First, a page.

Conservative filmmaker Dinesh D'Souza says the entrance of President Barack Obama, Attorney General Eric Holder, and the Rev. Al Sharpton into case of the fatal shooting of a black teen by a white cop in Missouri is whipping up unrest and may keep justice from being done.
"This is a serious issue because here you have Obama, you have Holder, and you have Al Sharpton. Now, can a cop acting under the exigencies of his job expect justice if those three guys were deciding the outcome?" D'Souza asked Thursday on "The Steve Malzberg Show" on Newsmax TV.
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"It seems really clear that they are fostering an atmosphere in Ferguson that basically goes, 'let's declare that this guy is probably guilty, and let's see what we can do to put him up against the wall.'
"The idea that he would get impartial justice is becoming highly questionable ... I'm saying it's kind of a scary triangle because all those three guys have different jobs, but they're working in a certain kind of a concert, and what all three of them are doing is working up the mob."
D'Souza fears that Obama, Holder, and Sharpton are "responding in a way not to the objective demands of justice, but to the fever pitch of agitators who are out there.
"There's a kind of a triangular alliance between the activists on the street, the Justice Department, and the guy in the White House."
This week, Holder flew to Ferguson for a firsthand look at the investigation into the fatal shooting of African-American teenager Michael Brown by a white police officer named Darren Wilson.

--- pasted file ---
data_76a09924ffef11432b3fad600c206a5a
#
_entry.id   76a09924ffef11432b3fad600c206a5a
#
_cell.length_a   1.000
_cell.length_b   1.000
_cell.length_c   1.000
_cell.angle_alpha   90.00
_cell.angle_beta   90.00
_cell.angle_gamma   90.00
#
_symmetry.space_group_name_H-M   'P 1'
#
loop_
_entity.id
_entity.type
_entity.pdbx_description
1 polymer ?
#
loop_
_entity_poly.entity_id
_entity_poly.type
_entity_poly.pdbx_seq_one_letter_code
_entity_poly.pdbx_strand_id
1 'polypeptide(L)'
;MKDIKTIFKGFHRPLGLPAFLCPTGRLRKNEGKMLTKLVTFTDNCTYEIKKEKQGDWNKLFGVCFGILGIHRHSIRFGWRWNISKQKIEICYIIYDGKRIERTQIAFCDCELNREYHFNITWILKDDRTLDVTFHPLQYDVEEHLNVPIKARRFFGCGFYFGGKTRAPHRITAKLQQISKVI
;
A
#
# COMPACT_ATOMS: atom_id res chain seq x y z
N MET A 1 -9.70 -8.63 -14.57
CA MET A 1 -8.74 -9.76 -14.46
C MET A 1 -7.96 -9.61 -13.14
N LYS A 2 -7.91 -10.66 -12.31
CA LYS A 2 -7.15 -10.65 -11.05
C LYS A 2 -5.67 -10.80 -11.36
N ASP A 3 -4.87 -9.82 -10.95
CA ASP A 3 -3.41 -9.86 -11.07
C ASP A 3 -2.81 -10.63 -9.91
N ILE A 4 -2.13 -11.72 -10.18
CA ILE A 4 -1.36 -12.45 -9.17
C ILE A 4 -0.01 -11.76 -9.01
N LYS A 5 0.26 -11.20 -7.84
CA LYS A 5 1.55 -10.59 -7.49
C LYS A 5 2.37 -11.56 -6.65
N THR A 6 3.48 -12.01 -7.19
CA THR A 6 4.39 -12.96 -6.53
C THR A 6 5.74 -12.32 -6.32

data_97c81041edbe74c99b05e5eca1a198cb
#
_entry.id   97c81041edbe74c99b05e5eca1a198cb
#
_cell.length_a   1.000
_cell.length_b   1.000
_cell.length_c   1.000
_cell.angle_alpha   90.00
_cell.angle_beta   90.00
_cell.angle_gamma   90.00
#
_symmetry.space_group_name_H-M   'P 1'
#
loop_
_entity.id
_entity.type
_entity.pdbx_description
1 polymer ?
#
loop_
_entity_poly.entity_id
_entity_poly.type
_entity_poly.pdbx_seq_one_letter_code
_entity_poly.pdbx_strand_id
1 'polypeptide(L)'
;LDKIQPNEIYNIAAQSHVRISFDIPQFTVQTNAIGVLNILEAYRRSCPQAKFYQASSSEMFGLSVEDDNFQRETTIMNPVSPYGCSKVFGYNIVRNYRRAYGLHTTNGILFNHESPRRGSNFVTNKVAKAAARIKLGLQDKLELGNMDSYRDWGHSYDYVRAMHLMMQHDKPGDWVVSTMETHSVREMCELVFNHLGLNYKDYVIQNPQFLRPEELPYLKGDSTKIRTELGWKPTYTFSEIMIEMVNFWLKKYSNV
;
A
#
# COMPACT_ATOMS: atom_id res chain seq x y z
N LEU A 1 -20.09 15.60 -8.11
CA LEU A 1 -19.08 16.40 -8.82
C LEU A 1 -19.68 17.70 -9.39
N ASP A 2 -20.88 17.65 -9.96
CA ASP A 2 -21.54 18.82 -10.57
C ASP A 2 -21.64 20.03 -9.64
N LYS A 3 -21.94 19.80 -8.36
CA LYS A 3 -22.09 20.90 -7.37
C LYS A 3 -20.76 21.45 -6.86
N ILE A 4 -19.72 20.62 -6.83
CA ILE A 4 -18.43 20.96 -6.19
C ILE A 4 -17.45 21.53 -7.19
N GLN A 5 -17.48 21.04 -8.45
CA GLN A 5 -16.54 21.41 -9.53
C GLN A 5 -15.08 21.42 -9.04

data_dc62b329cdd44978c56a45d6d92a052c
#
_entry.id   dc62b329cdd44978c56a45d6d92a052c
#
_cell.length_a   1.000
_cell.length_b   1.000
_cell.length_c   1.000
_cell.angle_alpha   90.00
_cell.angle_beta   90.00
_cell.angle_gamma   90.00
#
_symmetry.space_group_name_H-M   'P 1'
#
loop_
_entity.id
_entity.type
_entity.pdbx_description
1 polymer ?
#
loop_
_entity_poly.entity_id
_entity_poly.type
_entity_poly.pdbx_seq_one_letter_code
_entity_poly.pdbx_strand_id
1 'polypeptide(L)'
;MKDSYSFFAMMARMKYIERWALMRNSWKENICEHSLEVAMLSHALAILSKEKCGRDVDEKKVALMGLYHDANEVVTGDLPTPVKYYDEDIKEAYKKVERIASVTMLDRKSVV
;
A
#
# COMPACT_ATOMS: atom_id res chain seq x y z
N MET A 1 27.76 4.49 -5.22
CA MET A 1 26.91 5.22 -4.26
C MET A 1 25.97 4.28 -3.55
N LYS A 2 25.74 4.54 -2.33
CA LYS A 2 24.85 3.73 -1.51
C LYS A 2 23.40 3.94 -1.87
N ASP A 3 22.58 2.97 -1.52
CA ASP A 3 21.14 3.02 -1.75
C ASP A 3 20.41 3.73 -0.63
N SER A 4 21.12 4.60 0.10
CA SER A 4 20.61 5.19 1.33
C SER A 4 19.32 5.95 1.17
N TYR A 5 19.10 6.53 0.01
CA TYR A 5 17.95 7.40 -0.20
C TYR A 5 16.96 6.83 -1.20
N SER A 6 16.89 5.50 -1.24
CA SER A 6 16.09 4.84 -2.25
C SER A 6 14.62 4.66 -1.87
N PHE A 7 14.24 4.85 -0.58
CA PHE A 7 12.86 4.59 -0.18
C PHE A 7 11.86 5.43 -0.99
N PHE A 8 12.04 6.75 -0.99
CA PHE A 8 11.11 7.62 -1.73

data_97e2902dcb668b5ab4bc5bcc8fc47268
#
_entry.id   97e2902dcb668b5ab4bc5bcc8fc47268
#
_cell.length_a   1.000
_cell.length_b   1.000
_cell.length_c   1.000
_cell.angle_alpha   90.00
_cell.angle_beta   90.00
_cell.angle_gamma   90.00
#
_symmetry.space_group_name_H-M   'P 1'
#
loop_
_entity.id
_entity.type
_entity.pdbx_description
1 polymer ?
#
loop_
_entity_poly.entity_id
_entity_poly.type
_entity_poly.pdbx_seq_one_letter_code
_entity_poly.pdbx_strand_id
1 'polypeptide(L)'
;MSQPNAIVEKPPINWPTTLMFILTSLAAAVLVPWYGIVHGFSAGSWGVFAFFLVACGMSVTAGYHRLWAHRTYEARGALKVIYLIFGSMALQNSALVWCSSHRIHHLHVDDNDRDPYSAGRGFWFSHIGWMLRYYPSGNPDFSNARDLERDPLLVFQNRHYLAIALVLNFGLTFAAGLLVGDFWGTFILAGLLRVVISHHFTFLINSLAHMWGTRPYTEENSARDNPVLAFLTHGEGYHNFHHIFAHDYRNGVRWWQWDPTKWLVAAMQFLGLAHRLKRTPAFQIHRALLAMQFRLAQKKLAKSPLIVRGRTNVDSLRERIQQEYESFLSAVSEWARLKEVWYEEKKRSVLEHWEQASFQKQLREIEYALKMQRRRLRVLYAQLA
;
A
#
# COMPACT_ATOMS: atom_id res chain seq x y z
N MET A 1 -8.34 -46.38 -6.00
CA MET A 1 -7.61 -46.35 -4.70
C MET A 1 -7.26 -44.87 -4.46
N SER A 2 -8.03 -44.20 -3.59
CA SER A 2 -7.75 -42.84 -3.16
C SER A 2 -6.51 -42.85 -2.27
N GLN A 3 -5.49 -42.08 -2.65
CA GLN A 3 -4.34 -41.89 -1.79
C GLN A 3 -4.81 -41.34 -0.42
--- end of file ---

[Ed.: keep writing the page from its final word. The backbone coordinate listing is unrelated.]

The tragedy sparked 10 days of rioting and looting in the predominantly black St. Louis suburb of 21,000. Sharpton has also traveled to Ferguson to meet with the community, and Obama has commented on the incident.
D'Souza — writer and director of "2016: Obama's America," the second-highest grossing political documentary on record — is a former policy analyst in the Reagan White House.
A vocal Obama critic, he pleaded guilty
in May to campaign finance fraud for exceeding donor limits in 2012. He was involved in a plan to get others to contribute under their own names, with him reimbursing them, to the New York state Senate campaign of Wendy Long after his own contributions exceeded the limits.
D'Souza said he was struck by Holder's comment that he understood why many black Americans distrust the police and that he was taking the case in Ferguson personally.
"I understand that mistrust. I am the attorney general of the United States. But I am also a black man,'' Holder said.
D'Souza said, "He's the attorney general, but he's also a black man. Now, on the face of it the statement is unobjectionable; he clearly is both.''
"But these statements have a larger meaning. To say that is kind of a way of saying, 'listen I want you to know that not only am I the attorney general, but I'm going to be playing on the black team.'
"In other words, what he seems to be saying is that there's a racial dimension to what's going on here, and we should all be really clear whose side he's on."
He said the comments were made at a time when all the facts of the shooting are still not known.
D'Souza said he believes the comments fit into a larger narrative being pushed by liberals that "America is a racist society, white cops are racist, [and] a black man can't get a fair shake in America."
"Overall that big story is not true, but if they can find an example that seems to illustrate or dramatize it, that sustains the narrative that's otherwise more difficult to sustain," he said.
"That's why they seize upon these kinds of episodes and go crazy over them because they're trying to vindicate this larger story of American evil and American shame.
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